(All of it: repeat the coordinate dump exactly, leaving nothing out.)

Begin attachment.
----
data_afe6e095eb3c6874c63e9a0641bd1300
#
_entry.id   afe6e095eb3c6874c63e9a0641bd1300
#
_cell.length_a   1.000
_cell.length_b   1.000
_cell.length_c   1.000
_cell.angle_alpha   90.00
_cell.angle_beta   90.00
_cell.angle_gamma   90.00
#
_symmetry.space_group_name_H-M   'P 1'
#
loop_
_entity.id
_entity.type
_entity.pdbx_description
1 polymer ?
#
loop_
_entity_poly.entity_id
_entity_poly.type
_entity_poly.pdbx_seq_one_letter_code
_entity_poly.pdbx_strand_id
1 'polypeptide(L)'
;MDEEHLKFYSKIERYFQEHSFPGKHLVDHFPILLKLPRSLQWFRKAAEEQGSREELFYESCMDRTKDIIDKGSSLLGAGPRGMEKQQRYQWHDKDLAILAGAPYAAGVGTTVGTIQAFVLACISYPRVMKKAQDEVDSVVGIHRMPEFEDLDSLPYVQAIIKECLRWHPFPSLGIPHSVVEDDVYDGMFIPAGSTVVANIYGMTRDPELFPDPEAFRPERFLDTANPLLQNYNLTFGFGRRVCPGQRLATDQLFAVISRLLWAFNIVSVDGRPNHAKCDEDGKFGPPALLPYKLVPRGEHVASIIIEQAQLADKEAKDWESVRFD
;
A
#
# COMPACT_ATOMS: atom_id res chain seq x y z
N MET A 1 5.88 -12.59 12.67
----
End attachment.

data_afe6e095eb3c6874c63e9a0641bd1300
#
_entry.id   afe6e095eb3c6874c63e9a0641bd1300
#
_cell.length_a   1.000
_cell.length_b   1.000
_cell.length_c   1.000
_cell.angle_alpha   90.00
_cell.angle_beta   90.00
_cell.angle_gamma   90.00
#
_symmetry.space_group_name_H-M   'P 1'
#
loop_
_entity.id
_entity.type
_entity.pdbx_description
1 polymer ?
#
loop_
_entity_poly.entity_id
_entity_poly.type
_entity_poly.pdbx_seq_one_letter_code
_entity_poly.pdbx_strand_id
1 'polypeptide(L)'
;MDEEHLKFYSKIERYFQEHSFPGKHLVDHFPILLKLPRSLQWFRKAAEEQGSREELFYESCMDRTKDIIDKGSSLLGAGPRGMEKQQRYQWHDKDLAILAGAPYAAGVGTTVGTIQAFVLACISYPRVMKKAQDEVDSVVGIHRMPEFEDLDSLPYVQAIIKECLRWHPFPSLGIPHSVVEDDVYDGMFIPAGSTVVANIYGMTRDPELFPDPEAFRPERFLDTANPLLQNYNLTFGFGRRVCPGQRLATDQLFAVISRLLWAFNIVSVDGRPNHAKCDEDGKFGPPALLPYKLVPRGEHVASIIIEQAQLADKEAKDWESVRFD
;
A
#
# COMPACT_ATOMS: atom_id res chain seq x y z
N MET A 1 5.88 -12.59 12.67